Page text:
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Online Hate Speech: How Big is the Problem, and What Can be Done? Research
Technology connects and enables us in ways unimaginable a generation ago.
For many, social media opens up new communities, perspectives and support. This is at the core of Ditch The Label, one of the world’s largest anti-bullying charities. DTL is a digital charity using online networks to offer guidance to those affected by bullying. With as many as 28% of young people on Twitter experiencing bullying on the network, there’s a growing need for this type of work.
In this DTL study, we tracked millions of tweets to better understand hate speech and cyberbullying more broadly, in the US and the UK.
Gathering our data
We define hate speech as expression or incitement of hatred based on prejudice; in this study based on race, gender identity and expression, or sexual orientation. There are of course many other types of hate speech that go beyond the current scope but warrant further research.
Firstly, we searched for derogatory and insensitive language. Many keywords are context dependent, so complex queries and iterations were needed to ensure data accuracy. We also searched for neutral conversation about racism, homophobia and transphobia, to measure levels of hate speech relative to constructive debate.
There’s no shortage of racially-charged language online. Our study tracked over 7.6 million tweets containing racial insults, compared with only 7 million tweets about issues of racism. It doesn’t make for easy reading.
However, there are also signs of progress. Since 2015, constructive debate has begun to overtake derogatory language, suggesting that the network is increasingly used to raise awareness. The Black Lives Matter movement has contributed to this on both sides of the Atlantic.
Males are more likely to discuss racism on Twitter, but there is now a larger female voice in the debate compared with 2012.
Discrimination research has long pointed to ingroup and outgroup bias (that is, an ‘us, them’ mentality) as both cause and symptom.
We found that when filtering racial insults to those containing both first and third person plural pronouns (e.g.: ‘us’ and ‘them’), men contributed 63% (compared with 59% overall). The UK contributed 9% compared with 6% overall. The finding suggests that the ‘us, them’ mentality is disproportionately strong among all males. In the UK, this finding implicates this mentality may pose a barrier in tackling discrimination.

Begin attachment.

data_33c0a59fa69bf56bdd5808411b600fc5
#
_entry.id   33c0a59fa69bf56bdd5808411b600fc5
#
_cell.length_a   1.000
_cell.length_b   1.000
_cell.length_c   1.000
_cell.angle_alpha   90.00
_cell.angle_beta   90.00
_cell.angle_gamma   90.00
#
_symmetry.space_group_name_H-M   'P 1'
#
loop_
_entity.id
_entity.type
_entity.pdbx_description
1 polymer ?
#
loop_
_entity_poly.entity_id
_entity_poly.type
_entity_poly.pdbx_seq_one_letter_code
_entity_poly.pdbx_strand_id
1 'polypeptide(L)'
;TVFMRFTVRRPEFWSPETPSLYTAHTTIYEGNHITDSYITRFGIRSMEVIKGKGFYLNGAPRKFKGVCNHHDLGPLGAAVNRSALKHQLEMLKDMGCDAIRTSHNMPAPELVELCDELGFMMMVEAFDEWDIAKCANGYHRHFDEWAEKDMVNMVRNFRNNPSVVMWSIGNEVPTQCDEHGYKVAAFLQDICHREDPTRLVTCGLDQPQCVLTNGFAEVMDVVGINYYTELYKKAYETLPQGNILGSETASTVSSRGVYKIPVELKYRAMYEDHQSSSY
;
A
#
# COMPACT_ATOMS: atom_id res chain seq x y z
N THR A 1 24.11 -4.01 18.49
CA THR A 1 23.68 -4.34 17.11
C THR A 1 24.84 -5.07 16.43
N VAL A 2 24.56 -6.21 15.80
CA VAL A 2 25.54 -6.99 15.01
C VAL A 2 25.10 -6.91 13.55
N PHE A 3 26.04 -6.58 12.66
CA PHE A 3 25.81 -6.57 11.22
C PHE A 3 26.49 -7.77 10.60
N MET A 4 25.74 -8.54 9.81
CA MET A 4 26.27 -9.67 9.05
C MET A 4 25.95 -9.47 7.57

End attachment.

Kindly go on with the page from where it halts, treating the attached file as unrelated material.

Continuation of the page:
In our first DTL gender study we found direct links between masculinity norms and homophobia. Though derogatory language does continue online, on Twitter we found that debate about homophobia outweighed insults 8:1. Key events fuelled this debate, including the Sochi 2014 Winter Olympics and the more recent Orlando shootings.
Homophobic language is used more often by males and more common in the US than in the UK.
Derogatory language is also more common among sports fans and, concerningly, among those who list family and parenting in their bios. Our study points to a need for more positive gay role models within sports communities. There is also further work to tackle discrimination transference between generations within family contexts (educators play a pivotal role in this process).
Of our three topics, transphobia has seen the steepest progress online over the past four years.
This may reflect increased awareness and need to be vocal about issues affecting the transgender community. Over time, more authors have begun commemorating days such as International Day Against Homophobia and Transphobia and Transgender Day of Remembrance.
Debate surrounding transgender issues also included shows such as Orange is the new Black and Law & Order: SVU. Depiction of the transgender roles proved controversial, but it did fuel debate about the discrimination still faced by many transgender people.
In the second half of our study we looked at online bullying through a broader lens (not limited to specific discrimination areas).
What we found supports current Twitter advice: responding to bullying on Twitter often only escalates the conflict. Recipient replies had a negative outcome in 44% of cases, compared with only 3% positive outcomes.
We also found that bullying follows a wide range of conversation topics online, giving ground to the claim that bullying reflects the person bullying, rather than the person being bullied.
What can be done?
Understanding the size and nature of the problem in the first step. But what can be done to tackle levels of hate speech in online networks?
While social media can shape how we view one another, it is also a reflection of our existing views and prejudices. For this reason, censorship risks pushing the conversation underground. In other words, with censorship prejudice would be dormant, not diminished.
A more effective path, I would argue, is to encourage more discussion about prejudice, equipping authors with the skills to recognize it in both others and themselves.
Specific demographics, based on region, gender and interests, are overrepresented in online hate speech. The research aim is not to vilify these groups, but rather to invite further questioning: why are these groups more prone to hate speech and what preventative measures can be put in place?
Finally, discrimination in all three groups relies in part on ingroup-outgroup dynamics (the ‘us-them’ mentality). Challenging this requires positive role models within these groups who are able to raise awareness and demystify the outgroup.